As I'm a "TopLink" user since 2001, I might be a little biased (eclipseLink is based on an open-sourced version of TopLink). Back then, in the days before JPA, we used both Hibernate and TopLink in different projects, and already then, TopLink was by far the more feature-rich, better documented, better performing, more advanced, and cleaner ORM solution. They already had a criteria query API back then, and sophisticated caching and multi-tier options. Hibernate always had that feel of a minimal approach to it. We used it sometimes in small projects because it was simple, it was open source and available free of charge, which TopLink wasn't at that point.
While Hibernate has certainly advanced now that both are implementing the JPA standard, I think it still fair to say that eclipseLink is architecturally much cleaner, and more advanced in adherence to the JPA standard (which is fair enough because it is the reference implementation). In fact, many concepts in JPA seem to have been inspired by TopLink, and not the other way round, while Hibernate had to undergo massive changes in order to support JPA and almost got lost in the JDO/JPA confusion. This has led to stability issues and a certain impedance mismatch between the original "Hibernate Way" to do things and what is specified in JPA.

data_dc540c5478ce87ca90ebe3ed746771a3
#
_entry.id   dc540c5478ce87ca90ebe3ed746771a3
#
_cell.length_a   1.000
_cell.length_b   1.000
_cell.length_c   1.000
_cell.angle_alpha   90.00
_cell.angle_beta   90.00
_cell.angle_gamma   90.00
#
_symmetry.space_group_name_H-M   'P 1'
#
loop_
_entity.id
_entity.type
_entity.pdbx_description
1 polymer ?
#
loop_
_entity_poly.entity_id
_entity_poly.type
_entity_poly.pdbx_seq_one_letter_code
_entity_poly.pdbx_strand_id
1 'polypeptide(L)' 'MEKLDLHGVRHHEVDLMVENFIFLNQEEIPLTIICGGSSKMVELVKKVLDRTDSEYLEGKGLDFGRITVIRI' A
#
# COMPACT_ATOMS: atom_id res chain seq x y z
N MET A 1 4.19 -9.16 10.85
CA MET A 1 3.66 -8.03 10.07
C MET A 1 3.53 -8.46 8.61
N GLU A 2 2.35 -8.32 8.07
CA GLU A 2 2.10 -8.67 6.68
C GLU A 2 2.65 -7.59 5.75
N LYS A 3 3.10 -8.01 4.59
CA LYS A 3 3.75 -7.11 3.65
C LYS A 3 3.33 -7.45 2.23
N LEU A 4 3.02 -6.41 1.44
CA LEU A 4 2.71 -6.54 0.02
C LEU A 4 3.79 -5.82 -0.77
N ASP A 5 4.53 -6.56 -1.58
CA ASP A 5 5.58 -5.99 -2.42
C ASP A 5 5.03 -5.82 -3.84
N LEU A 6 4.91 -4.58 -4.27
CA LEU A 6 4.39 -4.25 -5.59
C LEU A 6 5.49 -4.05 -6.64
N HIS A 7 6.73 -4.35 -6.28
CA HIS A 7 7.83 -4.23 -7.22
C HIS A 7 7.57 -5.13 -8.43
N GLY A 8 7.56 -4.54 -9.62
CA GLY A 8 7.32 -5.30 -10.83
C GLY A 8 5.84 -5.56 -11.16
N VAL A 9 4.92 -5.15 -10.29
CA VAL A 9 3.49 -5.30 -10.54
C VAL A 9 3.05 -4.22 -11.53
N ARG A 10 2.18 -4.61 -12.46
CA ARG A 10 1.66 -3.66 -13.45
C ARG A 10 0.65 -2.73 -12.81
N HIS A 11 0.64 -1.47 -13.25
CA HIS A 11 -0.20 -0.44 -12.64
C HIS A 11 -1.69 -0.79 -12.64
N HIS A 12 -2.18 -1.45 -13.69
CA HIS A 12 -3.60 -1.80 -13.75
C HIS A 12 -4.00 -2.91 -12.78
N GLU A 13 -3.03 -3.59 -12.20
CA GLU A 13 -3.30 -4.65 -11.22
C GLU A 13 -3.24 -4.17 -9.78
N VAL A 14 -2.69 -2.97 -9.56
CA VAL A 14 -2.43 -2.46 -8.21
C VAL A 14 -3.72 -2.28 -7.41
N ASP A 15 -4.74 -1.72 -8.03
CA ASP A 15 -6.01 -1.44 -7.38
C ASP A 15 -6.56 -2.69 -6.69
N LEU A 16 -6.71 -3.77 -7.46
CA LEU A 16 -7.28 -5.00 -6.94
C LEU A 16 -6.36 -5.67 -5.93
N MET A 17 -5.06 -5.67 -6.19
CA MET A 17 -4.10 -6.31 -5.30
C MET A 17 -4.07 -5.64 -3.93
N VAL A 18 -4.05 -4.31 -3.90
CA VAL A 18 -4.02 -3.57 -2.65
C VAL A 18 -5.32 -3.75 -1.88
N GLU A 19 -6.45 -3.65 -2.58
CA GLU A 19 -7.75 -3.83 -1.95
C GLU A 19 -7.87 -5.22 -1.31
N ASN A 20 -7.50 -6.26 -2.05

I don't see why bytecode processing is a con for eclipseLink, it actually works pretty well and allows developers to use eclipseLink in a really transparent fashion. And if you don't like it, you can just turn it off. EclipseLink also offers a load of additional options beyond the JPA specification, which may or may not become part of the spec in later versions. Think of declarative exposure of JPA entities as JAX-RS restful webservices etc.
The Hibernate community may still be larger than eclipseLink's, just because eclipseLink isn't in the open source for as long as Hibernate, but documentation and community support is pretty good for eclipseLink as well, and it is growing. And eclipseLink's predecessor has been proven over a decade in a wide range of enterprise-grade Java projects.